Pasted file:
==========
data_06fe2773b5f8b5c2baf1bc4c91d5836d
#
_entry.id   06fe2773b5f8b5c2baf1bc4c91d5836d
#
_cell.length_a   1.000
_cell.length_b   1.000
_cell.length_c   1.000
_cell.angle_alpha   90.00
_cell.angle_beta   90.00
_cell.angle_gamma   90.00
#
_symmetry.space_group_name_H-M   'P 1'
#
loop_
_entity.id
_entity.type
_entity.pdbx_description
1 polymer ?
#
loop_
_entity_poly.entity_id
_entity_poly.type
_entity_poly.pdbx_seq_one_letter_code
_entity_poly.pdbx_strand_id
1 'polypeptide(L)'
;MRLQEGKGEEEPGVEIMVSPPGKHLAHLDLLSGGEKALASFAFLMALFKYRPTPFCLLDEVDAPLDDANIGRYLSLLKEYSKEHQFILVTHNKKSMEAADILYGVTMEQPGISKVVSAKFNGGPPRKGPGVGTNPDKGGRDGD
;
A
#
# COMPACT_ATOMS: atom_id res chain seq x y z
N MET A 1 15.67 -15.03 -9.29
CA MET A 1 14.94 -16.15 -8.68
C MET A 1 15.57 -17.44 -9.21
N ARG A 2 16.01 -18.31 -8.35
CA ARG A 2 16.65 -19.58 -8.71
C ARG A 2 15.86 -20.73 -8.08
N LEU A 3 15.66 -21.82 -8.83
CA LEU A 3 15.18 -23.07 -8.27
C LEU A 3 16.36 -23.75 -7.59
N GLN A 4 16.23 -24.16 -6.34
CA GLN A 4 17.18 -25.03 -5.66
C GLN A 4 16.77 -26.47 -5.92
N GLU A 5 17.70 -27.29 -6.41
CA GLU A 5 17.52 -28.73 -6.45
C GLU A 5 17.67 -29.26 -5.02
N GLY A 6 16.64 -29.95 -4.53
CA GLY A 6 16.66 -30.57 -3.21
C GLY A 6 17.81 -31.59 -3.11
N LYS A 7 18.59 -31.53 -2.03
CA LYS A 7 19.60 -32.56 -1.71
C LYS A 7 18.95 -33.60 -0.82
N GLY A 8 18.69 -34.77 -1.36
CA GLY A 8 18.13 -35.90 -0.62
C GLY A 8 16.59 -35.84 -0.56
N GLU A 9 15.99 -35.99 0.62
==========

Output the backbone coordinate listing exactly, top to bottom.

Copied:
data_06fe2773b5f8b5c2baf1bc4c91d5836d
#
_entry.id   06fe2773b5f8b5c2baf1bc4c91d5836d
#
_cell.length_a   1.000
_cell.length_b   1.000
_cell.length_c   1.000
_cell.angle_alpha   90.00
_cell.angle_beta   90.00
_cell.angle_gamma   90.00
#
_symmetry.space_group_name_H-M   'P 1'
#
loop_
_entity.id
_entity.type
_entity.pdbx_description
1 polymer ?
#
loop_
_entity_poly.entity_id
_entity_poly.type
_entity_poly.pdbx_seq_one_letter_code
_entity_poly.pdbx_strand_id
1 'polypeptide(L)'
;MRLQEGKGEEEPGVEIMVSPPGKHLAHLDLLSGGEKALASFAFLMALFKYRPTPFCLLDEVDAPLDDANIGRYLSLLKEYSKEHQFILVTHNKKSMEAADILYGVTMEQPGISKVVSAKFNGGPPRKGPGVGTNPDKGGRDGD
;
A
#
# COMPACT_ATOMS: atom_id res chain seq x y z
N MET A 1 15.67 -15.03 -9.29
CA MET A 1 14.94 -16.15 -8.68
C MET A 1 15.57 -17.44 -9.21
N ARG A 2 16.01 -18.31 -8.35
CA ARG A 2 16.65 -19.58 -8.71
C ARG A 2 15.86 -20.73 -8.08
N LEU A 3 15.66 -21.82 -8.83
CA LEU A 3 15.18 -23.07 -8.27
C LEU A 3 16.36 -23.75 -7.59
N GLN A 4 16.23 -24.16 -6.34
CA GLN A 4 17.18 -25.03 -5.66
C GLN A 4 16.77 -26.47 -5.92
N GLU A 5 17.70 -27.29 -6.41
CA GLU A 5 17.52 -28.73 -6.45
C GLU A 5 17.67 -29.26 -5.02
N GLY A 6 16.64 -29.95 -4.53
CA GLY A 6 16.66 -30.57 -3.21
C GLY A 6 17.81 -31.59 -3.11
N LYS A 7 18.59 -31.53 -2.03
CA LYS A 7 19.60 -32.56 -1.71
C LYS A 7 18.95 -33.60 -0.82
N GLY A 8 18.69 -34.77 -1.36
CA GLY A 8 18.13 -35.90 -0.62
C GLY A 8 16.59 -35.84 -0.56
N GLU A 9 15.99 -35.99 0.62